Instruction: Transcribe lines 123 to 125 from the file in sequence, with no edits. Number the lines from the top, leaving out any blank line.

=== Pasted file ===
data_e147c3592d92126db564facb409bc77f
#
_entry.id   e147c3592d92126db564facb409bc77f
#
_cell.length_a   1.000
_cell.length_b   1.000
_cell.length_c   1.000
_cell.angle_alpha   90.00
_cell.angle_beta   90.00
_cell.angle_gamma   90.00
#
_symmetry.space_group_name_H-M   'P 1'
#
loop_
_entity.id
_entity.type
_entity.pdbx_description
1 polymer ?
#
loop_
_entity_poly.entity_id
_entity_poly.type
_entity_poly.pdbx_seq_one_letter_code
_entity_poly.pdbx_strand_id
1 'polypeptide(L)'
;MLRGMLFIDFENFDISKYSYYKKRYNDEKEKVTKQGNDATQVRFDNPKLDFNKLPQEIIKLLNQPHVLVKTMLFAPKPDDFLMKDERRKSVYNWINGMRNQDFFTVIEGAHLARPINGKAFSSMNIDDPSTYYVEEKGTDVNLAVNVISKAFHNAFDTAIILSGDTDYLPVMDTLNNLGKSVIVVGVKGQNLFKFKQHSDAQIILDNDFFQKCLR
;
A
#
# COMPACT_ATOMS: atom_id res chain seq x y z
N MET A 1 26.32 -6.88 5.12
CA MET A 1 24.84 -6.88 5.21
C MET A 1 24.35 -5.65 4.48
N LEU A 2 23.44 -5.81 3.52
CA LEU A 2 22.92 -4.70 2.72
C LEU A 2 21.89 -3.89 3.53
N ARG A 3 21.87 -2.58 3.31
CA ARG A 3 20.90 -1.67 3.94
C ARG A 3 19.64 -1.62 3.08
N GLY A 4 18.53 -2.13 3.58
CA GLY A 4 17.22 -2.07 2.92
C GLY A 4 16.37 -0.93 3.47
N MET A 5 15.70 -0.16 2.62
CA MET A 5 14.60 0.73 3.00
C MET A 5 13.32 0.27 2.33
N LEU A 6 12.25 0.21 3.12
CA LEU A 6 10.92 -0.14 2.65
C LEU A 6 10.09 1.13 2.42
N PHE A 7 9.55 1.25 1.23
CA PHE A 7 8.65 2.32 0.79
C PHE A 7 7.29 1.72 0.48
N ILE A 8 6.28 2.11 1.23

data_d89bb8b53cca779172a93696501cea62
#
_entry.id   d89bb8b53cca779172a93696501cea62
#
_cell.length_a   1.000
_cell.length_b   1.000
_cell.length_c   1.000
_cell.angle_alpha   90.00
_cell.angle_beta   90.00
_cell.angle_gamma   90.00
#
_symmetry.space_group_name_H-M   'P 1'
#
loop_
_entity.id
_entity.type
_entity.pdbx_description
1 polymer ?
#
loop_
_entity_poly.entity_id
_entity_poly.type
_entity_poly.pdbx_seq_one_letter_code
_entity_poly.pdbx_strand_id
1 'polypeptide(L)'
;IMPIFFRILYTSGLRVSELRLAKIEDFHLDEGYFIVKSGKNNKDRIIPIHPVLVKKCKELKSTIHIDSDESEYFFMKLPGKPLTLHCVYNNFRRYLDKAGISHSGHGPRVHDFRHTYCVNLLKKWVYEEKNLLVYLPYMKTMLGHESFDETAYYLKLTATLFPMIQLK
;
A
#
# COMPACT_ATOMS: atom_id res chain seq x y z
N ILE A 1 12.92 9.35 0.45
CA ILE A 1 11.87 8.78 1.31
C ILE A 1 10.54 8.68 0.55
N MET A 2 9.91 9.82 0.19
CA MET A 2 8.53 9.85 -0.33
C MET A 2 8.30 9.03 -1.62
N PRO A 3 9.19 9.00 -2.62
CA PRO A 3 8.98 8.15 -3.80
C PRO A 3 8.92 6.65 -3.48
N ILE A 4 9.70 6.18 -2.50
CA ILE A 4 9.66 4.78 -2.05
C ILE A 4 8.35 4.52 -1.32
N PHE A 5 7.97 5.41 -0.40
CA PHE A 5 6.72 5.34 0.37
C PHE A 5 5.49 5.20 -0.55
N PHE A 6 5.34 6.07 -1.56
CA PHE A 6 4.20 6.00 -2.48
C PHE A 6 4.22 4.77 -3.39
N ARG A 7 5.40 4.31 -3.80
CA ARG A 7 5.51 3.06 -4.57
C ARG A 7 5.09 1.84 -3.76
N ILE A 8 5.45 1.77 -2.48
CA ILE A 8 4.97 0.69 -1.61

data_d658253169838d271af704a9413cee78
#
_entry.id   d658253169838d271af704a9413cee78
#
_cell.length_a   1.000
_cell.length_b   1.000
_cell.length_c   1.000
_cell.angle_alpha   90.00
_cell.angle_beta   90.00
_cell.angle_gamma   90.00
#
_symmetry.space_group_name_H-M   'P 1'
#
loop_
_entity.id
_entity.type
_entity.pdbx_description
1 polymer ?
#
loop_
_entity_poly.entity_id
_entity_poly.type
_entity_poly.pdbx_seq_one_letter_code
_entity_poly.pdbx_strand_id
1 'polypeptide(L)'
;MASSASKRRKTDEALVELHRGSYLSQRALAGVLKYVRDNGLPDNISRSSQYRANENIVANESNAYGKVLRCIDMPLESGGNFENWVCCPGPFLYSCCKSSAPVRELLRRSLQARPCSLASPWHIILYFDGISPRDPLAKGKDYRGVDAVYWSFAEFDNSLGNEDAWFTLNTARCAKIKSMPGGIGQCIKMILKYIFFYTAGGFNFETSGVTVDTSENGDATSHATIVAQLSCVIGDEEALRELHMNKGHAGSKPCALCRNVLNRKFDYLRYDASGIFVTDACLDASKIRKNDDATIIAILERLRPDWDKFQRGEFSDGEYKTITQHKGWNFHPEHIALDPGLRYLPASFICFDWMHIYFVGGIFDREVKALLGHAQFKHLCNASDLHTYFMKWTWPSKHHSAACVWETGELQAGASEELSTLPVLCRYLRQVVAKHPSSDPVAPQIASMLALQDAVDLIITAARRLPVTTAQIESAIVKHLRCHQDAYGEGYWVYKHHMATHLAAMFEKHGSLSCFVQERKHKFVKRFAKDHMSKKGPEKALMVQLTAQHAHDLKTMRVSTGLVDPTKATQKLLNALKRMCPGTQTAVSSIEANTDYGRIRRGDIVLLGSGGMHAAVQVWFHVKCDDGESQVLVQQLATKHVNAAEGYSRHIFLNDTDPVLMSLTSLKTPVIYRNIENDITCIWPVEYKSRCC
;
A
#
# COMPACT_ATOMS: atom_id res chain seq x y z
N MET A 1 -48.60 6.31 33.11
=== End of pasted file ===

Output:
1 polymer ?
#
loop_